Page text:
Between illness and Thanksgiving, I managed to take nearly a week off. Back on track now.
Quite a lot happened during the Holiday week, very little of it good. Among the bad news that hasn't gotten a lot of press is news that the American public's belief in global warming is at its lowest point since ABC News/Washington Post polling began tracking the issue. Things aren't as bad as they sound, though:
The number of Americans who believe global warming is occurring has declined to its lowest since 1997, though at 72 percent, it's still a broad majority. The drop has steepened in the last year-and-a-half -- almost exclusively among conservatives and Republicans.
This ABC News/Washington Post poll also finds that support for government action to address the issue, while still a majority, likewise is down from its levels in summer 2008.
So, the vast majority of Americans still believe in global warming, it's just that Republican voters are continuing their trend of diving outside the mainstream. Imagine my surprise.
Looking at other numbers, we see that the public on a whole is pretty sane about the issue; 82% call it a serious problem, 76% favor government actions, 55% say the US should act even if China and India don't, and 53% support cap and trade. This belief that the government needs to act is shared by the intelligence community.
[The National Intelligence Council], which gathered input from all 16 intelligence agencies, issued a classified report saying the crop failures and rising sea levels could produce political instability and multiple relief crises.
“Climate change alone is unlikely to trigger state failure in any state out to 2030, but the impacts will worsen existing problems such as poverty, social tensions, environmental degradation, ineffectual leadership and weak political institutions,” Thomas Fingar, the council chairman, said in testimony before the House select committees on global warming and intelligence.
In 2007, a panel of 11 retired admirals and generals together with the nonprofit CNA Corp. found that climate change would multiply threats in the most unstable regions of the world.
“Projected climate change will seriously exacerbate already marginal living standards in many Asian, African and Middle Eastern nations, causing widespread political instability and the likelihood of failed states,” they wrote.
The CIA is using the council's report as the basis for a new Center on Climate Change and National Security. "Decision makers need information and analysis on the effects climate change can have on security," agency director Leon Panetta said in a press release. "The CIA is well-positioned to deliver that intelligence."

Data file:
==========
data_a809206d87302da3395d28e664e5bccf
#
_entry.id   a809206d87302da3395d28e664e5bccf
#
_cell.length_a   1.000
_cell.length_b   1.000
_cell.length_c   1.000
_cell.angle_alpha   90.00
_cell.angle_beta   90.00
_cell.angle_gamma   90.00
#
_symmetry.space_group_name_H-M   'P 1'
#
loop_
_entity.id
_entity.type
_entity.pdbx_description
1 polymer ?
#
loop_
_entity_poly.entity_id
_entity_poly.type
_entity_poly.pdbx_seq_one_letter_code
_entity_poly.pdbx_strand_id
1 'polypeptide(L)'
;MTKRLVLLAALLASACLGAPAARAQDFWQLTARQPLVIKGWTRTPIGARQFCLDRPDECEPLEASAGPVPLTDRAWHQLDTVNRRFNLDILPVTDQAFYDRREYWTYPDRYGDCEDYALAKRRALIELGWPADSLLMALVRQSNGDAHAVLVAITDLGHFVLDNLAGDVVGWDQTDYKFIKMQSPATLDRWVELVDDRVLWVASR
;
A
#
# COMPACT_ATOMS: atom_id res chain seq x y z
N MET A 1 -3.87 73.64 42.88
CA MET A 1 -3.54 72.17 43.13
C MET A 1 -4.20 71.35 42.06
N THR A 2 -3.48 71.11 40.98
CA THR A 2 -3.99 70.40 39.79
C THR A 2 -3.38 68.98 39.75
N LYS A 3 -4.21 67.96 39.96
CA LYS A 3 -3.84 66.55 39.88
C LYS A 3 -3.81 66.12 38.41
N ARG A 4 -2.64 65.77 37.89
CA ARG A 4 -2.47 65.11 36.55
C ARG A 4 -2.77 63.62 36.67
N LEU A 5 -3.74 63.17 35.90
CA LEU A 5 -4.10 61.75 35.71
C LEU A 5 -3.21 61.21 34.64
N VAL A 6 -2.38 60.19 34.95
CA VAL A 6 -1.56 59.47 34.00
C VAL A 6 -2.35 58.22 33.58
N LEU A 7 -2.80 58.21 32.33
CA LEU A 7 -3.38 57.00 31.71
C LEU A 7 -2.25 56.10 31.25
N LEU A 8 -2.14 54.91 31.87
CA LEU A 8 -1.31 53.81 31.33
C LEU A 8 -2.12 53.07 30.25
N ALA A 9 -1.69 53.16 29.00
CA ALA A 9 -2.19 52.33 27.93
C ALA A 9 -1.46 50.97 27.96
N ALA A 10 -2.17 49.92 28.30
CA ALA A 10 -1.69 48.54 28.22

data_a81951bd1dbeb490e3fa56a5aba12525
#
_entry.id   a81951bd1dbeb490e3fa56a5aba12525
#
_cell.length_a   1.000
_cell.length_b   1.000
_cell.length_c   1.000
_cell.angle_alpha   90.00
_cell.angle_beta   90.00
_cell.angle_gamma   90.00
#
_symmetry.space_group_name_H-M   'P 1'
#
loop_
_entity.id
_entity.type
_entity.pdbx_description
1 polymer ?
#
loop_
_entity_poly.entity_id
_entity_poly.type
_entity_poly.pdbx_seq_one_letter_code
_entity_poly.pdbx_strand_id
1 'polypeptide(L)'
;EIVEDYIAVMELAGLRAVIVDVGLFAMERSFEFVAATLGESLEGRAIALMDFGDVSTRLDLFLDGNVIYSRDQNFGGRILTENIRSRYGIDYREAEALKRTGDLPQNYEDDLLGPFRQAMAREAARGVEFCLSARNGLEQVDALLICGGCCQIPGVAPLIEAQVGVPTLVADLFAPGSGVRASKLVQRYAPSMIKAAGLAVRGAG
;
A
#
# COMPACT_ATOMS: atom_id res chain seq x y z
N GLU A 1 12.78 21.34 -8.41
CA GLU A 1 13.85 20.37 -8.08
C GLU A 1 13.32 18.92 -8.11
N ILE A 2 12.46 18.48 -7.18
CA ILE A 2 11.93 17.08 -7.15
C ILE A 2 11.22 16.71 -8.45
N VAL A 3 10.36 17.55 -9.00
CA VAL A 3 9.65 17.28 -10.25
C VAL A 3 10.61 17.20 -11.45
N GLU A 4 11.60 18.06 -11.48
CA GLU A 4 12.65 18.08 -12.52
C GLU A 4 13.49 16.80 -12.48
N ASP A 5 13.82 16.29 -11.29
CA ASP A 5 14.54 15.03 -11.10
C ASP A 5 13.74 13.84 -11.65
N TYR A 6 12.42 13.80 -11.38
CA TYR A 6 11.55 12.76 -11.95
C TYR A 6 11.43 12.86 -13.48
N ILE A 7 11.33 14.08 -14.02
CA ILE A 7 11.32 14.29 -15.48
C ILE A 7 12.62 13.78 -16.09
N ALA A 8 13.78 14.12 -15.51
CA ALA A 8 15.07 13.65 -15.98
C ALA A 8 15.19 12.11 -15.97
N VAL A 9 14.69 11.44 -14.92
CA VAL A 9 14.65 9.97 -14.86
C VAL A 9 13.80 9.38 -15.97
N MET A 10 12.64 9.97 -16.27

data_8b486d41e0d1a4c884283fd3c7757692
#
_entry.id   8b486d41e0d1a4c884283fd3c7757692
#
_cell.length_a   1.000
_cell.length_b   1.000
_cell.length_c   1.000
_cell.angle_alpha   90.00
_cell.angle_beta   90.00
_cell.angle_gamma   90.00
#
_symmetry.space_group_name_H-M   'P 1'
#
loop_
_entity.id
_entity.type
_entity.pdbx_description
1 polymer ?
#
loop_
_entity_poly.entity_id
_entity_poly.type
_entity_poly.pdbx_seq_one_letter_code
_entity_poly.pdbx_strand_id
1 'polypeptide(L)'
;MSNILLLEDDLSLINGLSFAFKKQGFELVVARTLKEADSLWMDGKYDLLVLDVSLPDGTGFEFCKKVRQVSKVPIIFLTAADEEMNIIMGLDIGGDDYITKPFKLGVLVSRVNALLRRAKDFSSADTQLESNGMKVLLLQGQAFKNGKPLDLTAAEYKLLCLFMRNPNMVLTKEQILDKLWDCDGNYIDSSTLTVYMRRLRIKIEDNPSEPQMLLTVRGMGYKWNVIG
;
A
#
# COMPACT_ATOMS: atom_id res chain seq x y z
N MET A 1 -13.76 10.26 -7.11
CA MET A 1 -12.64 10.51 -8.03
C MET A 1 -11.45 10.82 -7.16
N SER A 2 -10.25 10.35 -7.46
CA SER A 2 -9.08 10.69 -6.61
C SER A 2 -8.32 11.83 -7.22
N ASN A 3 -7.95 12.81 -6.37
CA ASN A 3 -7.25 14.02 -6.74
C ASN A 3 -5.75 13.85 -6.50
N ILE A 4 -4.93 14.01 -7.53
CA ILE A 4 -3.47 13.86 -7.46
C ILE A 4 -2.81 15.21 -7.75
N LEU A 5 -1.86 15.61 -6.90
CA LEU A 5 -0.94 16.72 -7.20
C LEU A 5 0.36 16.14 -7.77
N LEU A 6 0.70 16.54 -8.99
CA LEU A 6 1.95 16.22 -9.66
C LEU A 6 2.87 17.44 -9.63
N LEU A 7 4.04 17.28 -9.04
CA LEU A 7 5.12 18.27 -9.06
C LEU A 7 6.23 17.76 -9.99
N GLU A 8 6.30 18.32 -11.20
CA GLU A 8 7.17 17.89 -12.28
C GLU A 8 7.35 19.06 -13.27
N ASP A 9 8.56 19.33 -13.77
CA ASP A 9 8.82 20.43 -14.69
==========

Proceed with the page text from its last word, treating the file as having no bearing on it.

Yet, the reaction from the right has been to jam their heads in the sand. Reality doesn't influence the right as much as ideology does. And lately, right wing ideology can be summed up in four words; "Democrats are always wrong." As I always say, reality has a liberal bias.
If you want an example of just what insane lengths Republicans can go to deny reality, you can head over to Think Progress and a post by Faiz Shakir:
In testimony before the Senate Environment and Public Works Committee, retired Vice Admiral Dennis McGinn articulated a national security argument for passing clean energy legislation. “Continued over reliance on fossil fuels, or small, incremental steps, simply will not create the kind of future security and prosperity that the American people and our great Nation deserve,” McGinn warned.
In an interview with the New York Times Magazine, Sen. James Inhofe (R-OK), the ranking member of the Senate environment committee, argued that McGinn and other generals who are advocating for clean energy reform (like Wesley Clark, Stephen Cheney, Brent Scowcroft, etc) are simply doing so because they crave “the limelight”...
That's right, military experts are just media whores. "That's the most ludicrous thing," Inhofe rold the magazine. "They looked around and they found, I think, five generals to testify before the committee. Well, that's 5 generals out of 4,000 retired generals that say that. There are a lot of generals who don't like to be out of the limelight. They'd like to get back in."
Notes Shakir; "Apparently, everyone needs to take lessons from Inhofe about how to unassumingly fly below the radar."
What gets me about Inhofe's response is how typical it is. There's no rebuttal of the science -- in fact, there aren't any facts whatsoever. Inhofe had decided to ignore the testimony before he ever heard it and now he's rationalizing that prejudice. This isn't logic, this is a three-year-old child with his fingers in his ears shouting, "La-la-la! I can't hear you! La-la-la..."
Republicans keep saying we ought to have more of a debate on climate, but this isn't debate at all. You can't just cross your arms and say, "I don't believe it," when someone brings you evidence. In fact, that's an effort to avoid debate.
I've pointed on this blog before that many on the right are extremely protective of their ignorance. Sen. Inhofe demonstrates how this ignorance is protected. The polling numbers show that plenty on the right are willing to follow his lead.
Ignorance is, after all, bliss.
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